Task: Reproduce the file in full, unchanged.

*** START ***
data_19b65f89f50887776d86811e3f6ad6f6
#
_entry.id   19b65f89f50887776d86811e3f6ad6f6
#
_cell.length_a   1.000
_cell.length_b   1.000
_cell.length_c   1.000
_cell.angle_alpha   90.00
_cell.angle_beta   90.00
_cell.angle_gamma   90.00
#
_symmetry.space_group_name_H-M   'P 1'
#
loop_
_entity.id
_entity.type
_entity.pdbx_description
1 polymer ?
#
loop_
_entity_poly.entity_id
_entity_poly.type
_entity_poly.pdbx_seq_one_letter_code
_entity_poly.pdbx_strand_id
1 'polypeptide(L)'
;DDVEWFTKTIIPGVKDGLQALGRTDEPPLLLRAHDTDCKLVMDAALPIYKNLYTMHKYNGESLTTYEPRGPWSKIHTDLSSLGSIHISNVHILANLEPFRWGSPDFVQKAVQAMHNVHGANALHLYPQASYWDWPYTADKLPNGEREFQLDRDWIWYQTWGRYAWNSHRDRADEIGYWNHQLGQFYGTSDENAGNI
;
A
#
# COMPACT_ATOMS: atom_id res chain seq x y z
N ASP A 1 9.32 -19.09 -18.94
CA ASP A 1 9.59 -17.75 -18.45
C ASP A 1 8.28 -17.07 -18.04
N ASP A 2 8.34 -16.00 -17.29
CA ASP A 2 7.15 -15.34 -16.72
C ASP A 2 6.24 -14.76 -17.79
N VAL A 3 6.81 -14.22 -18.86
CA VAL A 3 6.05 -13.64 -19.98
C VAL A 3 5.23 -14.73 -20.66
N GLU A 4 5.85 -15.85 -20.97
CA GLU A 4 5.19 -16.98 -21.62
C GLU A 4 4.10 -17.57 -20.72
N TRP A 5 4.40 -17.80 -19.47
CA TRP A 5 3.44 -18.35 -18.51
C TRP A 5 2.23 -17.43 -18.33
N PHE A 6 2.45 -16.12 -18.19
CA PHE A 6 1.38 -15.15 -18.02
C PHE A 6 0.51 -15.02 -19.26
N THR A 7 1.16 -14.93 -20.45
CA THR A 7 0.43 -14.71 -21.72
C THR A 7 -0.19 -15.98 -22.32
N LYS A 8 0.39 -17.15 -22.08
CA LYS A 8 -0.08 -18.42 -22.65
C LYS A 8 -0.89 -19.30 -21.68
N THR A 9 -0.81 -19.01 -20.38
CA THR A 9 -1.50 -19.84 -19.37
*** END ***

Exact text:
data_19b65f89f50887776d86811e3f6ad6f6
#
_entry.id   19b65f89f50887776d86811e3f6ad6f6
#
_cell.length_a   1.000
_cell.length_b   1.000
_cell.length_c   1.000
_cell.angle_alpha   90.00
_cell.angle_beta   90.00
_cell.angle_gamma   90.00
#
_symmetry.space_group_name_H-M   'P 1'
#
loop_
_entity.id
_entity.type
_entity.pdbx_description
1 polymer ?
#
loop_
_entity_poly.entity_id
_entity_poly.type
_entity_poly.pdbx_seq_one_letter_code
_entity_poly.pdbx_strand_id
1 'polypeptide(L)'
;DDVEWFTKTIIPGVKDGLQALGRTDEPPLLLRAHDTDCKLVMDAALPIYKNLYTMHKYNGESLTTYEPRGPWSKIHTDLSSLGSIHISNVHILANLEPFRWGSPDFVQKAVQAMHNVHGANALHLYPQASYWDWPYTADKLPNGEREFQLDRDWIWYQTWGRYAWNSHRDRADEIGYWNHQLGQFYGTSDENAGNI
;
A
#
# COMPACT_ATOMS: atom_id res chain seq x y z
N ASP A 1 9.32 -19.09 -18.94
CA ASP A 1 9.59 -17.75 -18.45
C ASP A 1 8.28 -17.07 -18.04
N ASP A 2 8.34 -16.00 -17.29
CA ASP A 2 7.15 -15.34 -16.72
C ASP A 2 6.24 -14.76 -17.79
N VAL A 3 6.81 -14.22 -18.86
CA VAL A 3 6.05 -13.64 -19.98
C VAL A 3 5.23 -14.73 -20.66
N GLU A 4 5.85 -15.85 -20.97
CA GLU A 4 5.19 -16.98 -21.62
C GLU A 4 4.10 -17.57 -20.72
N TRP A 5 4.40 -17.80 -19.47
CA TRP A 5 3.44 -18.35 -18.51
C TRP A 5 2.23 -17.43 -18.33
N PHE A 6 2.45 -16.12 -18.19
CA PHE A 6 1.38 -15.15 -18.02
C PHE A 6 0.51 -15.02 -19.26
N THR A 7 1.16 -14.93 -20.45
CA THR A 7 0.43 -14.71 -21.72
C THR A 7 -0.19 -15.98 -22.32
N LYS A 8 0.39 -17.15 -22.08
CA LYS A 8 -0.08 -18.42 -22.65
C LYS A 8 -0.89 -19.30 -21.68
N THR A 9 -0.81 -19.01 -20.38
CA THR A 9 -1.50 -19.84 -19.37